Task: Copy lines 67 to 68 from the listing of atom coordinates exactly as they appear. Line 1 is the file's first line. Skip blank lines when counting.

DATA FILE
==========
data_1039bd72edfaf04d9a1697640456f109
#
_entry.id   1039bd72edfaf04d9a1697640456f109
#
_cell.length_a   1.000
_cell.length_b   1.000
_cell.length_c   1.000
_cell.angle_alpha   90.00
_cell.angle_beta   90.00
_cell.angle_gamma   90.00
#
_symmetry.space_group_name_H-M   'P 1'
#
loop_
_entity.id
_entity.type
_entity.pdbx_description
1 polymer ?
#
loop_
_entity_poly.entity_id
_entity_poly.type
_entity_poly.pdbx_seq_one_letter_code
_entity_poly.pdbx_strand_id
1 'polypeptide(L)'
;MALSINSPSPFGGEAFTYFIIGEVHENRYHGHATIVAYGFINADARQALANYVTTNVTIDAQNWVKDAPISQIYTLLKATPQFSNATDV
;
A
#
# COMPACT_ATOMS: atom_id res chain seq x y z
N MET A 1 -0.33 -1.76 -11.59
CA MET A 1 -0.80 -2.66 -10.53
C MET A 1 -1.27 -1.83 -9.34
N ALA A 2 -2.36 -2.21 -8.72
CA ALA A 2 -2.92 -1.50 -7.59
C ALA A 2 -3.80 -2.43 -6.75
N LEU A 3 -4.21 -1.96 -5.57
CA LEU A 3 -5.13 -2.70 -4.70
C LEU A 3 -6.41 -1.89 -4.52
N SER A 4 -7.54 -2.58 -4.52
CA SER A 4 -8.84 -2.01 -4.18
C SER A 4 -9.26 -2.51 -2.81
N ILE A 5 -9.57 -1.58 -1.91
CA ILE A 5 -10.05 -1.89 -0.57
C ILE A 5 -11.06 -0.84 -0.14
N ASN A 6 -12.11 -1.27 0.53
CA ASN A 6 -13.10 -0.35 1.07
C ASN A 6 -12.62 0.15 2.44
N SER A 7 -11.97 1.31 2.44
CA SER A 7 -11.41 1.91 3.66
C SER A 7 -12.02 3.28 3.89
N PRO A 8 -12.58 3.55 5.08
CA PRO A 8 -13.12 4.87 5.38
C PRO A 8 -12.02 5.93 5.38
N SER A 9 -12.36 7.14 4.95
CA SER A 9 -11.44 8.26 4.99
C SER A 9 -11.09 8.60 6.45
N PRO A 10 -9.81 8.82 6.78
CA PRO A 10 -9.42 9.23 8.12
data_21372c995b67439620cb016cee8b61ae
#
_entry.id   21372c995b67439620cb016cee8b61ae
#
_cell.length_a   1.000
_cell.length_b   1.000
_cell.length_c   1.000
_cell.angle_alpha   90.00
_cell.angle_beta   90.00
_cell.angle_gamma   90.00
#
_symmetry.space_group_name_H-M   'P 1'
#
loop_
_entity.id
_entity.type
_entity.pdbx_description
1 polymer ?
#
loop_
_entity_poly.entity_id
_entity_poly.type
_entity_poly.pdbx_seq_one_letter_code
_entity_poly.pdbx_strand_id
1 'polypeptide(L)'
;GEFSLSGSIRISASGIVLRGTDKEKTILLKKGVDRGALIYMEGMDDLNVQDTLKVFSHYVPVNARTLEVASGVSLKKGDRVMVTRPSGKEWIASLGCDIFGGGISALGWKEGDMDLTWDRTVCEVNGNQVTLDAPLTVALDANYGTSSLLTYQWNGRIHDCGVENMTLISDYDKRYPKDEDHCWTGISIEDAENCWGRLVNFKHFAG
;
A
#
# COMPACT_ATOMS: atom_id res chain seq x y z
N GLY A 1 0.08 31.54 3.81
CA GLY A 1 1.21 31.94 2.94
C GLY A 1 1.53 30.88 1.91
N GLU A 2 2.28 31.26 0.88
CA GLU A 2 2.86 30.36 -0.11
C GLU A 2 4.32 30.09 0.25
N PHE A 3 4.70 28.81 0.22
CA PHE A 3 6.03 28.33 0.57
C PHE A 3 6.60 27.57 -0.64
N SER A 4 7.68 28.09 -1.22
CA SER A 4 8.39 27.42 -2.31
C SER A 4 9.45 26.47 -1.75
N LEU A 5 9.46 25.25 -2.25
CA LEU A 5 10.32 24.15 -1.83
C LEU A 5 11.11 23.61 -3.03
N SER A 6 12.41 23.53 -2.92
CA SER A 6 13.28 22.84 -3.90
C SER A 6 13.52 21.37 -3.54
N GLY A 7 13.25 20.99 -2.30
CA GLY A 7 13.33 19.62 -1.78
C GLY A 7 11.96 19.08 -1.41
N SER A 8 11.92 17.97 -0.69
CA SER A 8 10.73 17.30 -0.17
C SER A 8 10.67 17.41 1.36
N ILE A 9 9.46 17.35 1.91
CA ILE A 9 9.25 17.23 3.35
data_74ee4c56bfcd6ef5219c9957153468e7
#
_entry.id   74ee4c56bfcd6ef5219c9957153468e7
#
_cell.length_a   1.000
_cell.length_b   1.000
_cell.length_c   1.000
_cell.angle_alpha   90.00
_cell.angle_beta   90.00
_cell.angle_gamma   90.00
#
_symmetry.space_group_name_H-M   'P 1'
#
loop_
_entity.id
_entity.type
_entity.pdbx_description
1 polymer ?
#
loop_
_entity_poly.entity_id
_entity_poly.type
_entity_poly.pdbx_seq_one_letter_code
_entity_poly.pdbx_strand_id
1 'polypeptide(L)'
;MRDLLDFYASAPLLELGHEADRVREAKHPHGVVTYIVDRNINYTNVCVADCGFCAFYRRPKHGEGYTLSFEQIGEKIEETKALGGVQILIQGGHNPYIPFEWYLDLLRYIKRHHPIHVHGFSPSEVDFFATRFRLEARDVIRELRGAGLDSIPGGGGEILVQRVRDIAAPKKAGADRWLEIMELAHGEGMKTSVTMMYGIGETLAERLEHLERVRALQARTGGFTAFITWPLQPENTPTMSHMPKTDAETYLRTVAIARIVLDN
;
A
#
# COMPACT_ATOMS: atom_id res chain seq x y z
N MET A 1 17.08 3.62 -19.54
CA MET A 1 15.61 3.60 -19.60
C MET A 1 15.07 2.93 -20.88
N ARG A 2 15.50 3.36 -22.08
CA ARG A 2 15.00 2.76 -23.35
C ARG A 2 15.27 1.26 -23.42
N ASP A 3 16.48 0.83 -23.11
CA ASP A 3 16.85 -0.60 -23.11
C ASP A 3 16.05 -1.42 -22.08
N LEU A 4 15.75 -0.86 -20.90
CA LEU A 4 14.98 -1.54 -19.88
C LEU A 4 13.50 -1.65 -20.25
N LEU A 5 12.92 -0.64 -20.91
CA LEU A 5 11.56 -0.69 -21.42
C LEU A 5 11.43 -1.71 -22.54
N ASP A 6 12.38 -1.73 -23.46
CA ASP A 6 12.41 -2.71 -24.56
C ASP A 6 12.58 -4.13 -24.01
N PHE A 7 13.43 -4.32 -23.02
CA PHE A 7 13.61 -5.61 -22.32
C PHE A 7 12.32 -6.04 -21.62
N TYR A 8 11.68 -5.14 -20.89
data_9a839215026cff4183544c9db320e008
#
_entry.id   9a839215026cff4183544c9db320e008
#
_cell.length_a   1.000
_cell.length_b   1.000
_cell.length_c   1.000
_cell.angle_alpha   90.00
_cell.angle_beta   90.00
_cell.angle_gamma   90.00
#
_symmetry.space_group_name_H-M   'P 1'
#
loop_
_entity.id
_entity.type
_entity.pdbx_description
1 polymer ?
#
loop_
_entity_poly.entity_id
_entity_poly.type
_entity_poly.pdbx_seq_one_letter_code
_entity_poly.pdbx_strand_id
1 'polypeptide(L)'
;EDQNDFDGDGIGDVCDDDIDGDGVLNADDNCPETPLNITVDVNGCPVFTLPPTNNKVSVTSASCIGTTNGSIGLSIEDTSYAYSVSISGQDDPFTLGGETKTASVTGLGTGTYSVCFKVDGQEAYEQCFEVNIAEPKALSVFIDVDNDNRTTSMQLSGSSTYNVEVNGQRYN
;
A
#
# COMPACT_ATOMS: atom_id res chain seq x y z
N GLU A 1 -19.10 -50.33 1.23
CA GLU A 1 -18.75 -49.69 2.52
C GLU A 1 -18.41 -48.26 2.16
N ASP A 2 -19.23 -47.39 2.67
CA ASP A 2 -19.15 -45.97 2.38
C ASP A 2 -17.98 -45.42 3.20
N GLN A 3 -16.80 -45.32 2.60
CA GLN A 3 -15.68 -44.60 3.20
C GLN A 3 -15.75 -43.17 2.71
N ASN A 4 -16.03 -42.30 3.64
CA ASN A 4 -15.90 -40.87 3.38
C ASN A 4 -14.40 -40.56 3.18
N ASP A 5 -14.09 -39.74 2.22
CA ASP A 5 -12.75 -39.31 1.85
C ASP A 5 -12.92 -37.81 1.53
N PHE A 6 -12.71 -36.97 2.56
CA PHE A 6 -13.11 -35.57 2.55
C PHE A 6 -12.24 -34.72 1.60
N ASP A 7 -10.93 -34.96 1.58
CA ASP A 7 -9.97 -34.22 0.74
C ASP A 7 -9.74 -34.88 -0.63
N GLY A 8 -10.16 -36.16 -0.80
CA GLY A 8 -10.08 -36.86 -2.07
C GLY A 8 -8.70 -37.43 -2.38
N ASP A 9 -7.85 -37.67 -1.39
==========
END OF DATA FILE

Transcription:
_cell.angle_alpha   90.00
_cell.angle_beta   90.00